Your heart works hard every second of the day, pumping the necessary amount of blood throughout your body. It has four valves that play an important role in that process, one of which is called the aortic heart valve.
The aortic valve has thin leaflets of tissue that open and close when the heart beats to regulate blood flow. Sometimes the leaflets of the aortic valve become stiff, which causes a narrowing of the aortic valve opening. This means the valve cannot fully open and close like it should. As a result, the opening becomes smaller, making it harder to pump blood which can affect your health. This condition is called aortic stenosis (also called aortic valve stenosis or aorta stenosis).1
This condition is called aortic stenosis (also called aortic valve stenosis or aorta stenosis). Aortic stenosis affects more than 2.5 mi0llion people over the age of 75 in the United States, and it’s expected to grow as more people get older.1,2 Aortic stenosis is more common in men than women.3
In most elderly adults, aortic stenosis is caused by a buildup of calcium (a mineral found in your blood) on the valve leaflets.2 Over time this causes the leaflets to become stiff, reducing their ability to fully open and close.
A normal aortic valve contains three leaflets. But sometimes people are born with an aortic valve that has one, two or four leaflets. When defects are present, the aortic valve may leak and cause valve problems.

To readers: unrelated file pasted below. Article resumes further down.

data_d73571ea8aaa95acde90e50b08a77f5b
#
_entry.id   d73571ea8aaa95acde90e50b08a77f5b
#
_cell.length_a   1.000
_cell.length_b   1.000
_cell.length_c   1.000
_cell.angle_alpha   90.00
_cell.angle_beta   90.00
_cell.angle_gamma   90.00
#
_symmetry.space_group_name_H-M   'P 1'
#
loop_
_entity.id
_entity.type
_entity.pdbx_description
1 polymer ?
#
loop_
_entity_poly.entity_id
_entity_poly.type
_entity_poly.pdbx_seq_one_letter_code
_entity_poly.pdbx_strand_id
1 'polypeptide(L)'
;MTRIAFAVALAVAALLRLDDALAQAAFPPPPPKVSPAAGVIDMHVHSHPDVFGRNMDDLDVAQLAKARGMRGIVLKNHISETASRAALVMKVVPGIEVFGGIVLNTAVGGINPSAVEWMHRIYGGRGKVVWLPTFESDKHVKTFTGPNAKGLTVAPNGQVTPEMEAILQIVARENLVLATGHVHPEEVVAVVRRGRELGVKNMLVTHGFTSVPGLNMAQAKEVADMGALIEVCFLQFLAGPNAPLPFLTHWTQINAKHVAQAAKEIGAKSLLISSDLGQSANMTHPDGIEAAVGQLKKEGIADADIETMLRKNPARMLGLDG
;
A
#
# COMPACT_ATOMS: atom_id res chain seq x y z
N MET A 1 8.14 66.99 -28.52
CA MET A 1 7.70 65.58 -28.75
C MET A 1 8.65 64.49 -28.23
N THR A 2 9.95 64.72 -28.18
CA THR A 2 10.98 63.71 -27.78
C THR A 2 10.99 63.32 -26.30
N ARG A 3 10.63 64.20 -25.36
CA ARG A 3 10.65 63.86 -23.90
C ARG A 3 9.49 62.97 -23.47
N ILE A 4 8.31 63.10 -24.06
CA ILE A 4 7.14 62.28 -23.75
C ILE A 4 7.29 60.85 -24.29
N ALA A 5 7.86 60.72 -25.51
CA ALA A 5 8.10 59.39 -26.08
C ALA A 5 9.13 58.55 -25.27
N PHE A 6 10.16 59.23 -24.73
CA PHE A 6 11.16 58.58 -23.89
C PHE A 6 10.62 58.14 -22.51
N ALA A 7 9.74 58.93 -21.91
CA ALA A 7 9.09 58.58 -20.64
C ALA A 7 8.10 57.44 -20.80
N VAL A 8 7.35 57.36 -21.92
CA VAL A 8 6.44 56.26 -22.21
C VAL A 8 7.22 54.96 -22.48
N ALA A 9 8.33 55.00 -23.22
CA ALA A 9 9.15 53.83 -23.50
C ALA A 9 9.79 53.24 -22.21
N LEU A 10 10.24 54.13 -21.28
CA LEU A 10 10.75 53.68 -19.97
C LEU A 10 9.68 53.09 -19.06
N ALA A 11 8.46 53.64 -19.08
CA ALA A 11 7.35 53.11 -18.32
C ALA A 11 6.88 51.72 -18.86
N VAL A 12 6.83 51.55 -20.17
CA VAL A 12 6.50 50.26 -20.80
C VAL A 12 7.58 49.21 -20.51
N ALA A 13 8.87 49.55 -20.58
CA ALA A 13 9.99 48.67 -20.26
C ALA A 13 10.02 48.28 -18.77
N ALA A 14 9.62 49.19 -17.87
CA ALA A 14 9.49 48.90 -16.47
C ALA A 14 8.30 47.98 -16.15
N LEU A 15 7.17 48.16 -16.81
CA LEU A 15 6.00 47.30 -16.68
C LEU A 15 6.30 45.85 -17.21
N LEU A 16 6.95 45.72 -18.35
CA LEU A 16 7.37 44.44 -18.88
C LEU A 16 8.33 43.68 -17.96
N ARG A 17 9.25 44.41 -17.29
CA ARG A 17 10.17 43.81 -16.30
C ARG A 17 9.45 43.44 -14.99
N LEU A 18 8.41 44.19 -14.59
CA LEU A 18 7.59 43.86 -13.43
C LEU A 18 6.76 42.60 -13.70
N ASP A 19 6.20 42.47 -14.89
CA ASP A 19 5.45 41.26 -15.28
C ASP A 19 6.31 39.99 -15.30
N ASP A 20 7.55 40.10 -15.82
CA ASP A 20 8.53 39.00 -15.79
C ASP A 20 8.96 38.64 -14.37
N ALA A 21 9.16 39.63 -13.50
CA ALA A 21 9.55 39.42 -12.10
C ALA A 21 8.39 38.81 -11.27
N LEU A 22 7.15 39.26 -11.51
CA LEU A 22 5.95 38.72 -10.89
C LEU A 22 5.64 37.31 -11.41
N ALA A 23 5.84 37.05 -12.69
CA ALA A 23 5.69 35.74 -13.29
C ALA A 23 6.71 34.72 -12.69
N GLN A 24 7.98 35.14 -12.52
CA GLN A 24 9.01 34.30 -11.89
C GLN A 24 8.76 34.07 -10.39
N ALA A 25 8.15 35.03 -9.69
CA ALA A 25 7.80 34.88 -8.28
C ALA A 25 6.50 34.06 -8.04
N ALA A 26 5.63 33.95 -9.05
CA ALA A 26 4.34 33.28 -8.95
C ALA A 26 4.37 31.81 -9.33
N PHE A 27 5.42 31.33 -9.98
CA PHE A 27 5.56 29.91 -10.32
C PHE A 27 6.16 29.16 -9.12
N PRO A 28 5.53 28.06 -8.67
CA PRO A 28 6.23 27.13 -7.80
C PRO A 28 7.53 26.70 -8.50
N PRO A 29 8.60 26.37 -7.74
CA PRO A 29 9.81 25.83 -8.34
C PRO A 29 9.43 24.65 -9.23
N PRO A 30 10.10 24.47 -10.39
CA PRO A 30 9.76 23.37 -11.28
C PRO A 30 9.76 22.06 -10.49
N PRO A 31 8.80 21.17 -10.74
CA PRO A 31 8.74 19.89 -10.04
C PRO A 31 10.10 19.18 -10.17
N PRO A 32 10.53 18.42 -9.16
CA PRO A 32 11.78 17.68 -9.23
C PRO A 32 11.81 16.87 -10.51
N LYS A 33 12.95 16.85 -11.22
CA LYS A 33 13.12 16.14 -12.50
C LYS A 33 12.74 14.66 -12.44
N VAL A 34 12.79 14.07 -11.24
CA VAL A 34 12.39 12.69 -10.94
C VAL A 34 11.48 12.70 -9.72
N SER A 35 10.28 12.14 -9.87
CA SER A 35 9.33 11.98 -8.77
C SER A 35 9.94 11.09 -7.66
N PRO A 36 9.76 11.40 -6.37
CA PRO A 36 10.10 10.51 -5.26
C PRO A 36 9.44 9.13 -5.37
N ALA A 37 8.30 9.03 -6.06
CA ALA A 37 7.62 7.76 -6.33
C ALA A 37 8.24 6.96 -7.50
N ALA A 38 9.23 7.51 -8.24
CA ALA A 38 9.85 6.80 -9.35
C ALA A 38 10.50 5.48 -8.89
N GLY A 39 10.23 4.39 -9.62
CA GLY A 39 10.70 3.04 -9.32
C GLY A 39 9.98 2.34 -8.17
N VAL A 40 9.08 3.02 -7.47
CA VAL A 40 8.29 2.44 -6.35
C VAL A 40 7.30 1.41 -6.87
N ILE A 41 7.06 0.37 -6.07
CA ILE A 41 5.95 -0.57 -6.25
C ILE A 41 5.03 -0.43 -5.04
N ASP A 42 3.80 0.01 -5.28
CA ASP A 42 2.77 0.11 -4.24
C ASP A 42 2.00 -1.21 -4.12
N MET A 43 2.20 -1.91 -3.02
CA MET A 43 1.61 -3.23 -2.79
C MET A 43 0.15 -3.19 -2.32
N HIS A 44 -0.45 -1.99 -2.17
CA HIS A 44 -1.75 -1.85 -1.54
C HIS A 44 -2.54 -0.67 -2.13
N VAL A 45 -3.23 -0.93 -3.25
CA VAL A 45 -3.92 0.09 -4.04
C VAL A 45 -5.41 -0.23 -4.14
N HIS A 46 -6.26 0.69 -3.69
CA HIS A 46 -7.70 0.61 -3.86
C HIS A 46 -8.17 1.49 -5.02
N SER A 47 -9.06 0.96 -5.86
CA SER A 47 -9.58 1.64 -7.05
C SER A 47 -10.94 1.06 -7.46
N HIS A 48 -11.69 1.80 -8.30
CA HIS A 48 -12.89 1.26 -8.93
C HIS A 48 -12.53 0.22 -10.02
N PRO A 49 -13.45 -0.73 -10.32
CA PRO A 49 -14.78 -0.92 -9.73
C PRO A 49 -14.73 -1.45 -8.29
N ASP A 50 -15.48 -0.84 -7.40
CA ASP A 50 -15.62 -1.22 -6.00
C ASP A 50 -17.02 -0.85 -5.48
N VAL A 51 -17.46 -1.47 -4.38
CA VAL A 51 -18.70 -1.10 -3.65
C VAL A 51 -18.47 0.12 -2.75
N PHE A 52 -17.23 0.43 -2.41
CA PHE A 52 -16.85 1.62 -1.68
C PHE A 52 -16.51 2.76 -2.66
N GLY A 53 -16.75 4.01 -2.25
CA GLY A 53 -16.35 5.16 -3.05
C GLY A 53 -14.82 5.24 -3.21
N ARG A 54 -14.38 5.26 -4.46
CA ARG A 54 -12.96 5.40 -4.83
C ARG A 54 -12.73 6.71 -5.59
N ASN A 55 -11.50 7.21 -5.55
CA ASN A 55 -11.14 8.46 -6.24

Sometimes strep throat can lead to rheumatic fever and scar tissue to form within the heart. When this happens, the aortic valve may not be able to open and close as it normally should.
Some people may develop inflammation and scar tissue after receiving radiation therapy. This can make the aortic valve stiff and unable to function properly.
Larry - Power of the Patient Voice
After being diagnosed with mild aortic stenosis and living years without symptoms, Larry’s condition began to worsen. Heart surgery wasn’t a good option for him, so he turned to transcatheter aortic valve replacement (TAVR) to repair his aortic valve. Follow Larry’s journey and how he got back to doing the things he loves.
Aortic stenosis is a progressive disease, which means it will get worse over time. Because of this, doctors will typically measure it as mild, moderate or severe aortic stenosis. The stage of aortic stenosis depends on how damaged your aortic valve is.
In the mild and moderate stages of aortic stenosis, the decrease in blood flow is usually not significant enough to cause outward symptoms.3 In fact, many people are unaware they have the condition or may be told they have a heart murmur during a routine checkup.
The American College of Cardiology and American Heart Association recommend that people with mild aortic stenosis get an echocardiogram every 3-5 years and people with moderate aortic stenosis get an echocardiogram every 1-2 years.5
As the leaflets become more damaged, the opening of the aortic valve becomes more narrowed and your heart muscle gets weaker. Once your aortic stenosis becomes severe, you may notice uncomfortable symptoms such as shortness of breath or fatigue (decreased energy). When this happens, it can be life-threatening, so it is important to tell your doctor as soon as you think you have symptoms or your symptoms worsen.5
U.S. Census Bureau, Population Division. June 2015.
Nkomo VT, Gardin JM, Skelton TN et al. Burden of valvular heart diseases; a population-based study. Lancet 2006;368:1005-11
2014 AHA/ACC Guideline for the Management of Patients With Valvular Heart Disease
“Aortic Valve Stenosis – Exams and Tests.” WebMD, www.webmd.com/heart-disease/tc/aortic-valve-stenosis-exams-and-tests
Lester SJ. Heilbron B, DodekA. Gin K, Jue J. The Natural History And Rate Of Progression Of Aortic Stenosis. CHEST. 1998:1 t3(4):11 09-tt 14.
Ramaraj R, Sorrell V. Degenerative aortic stenosis. BMJ 2008;336:550-5.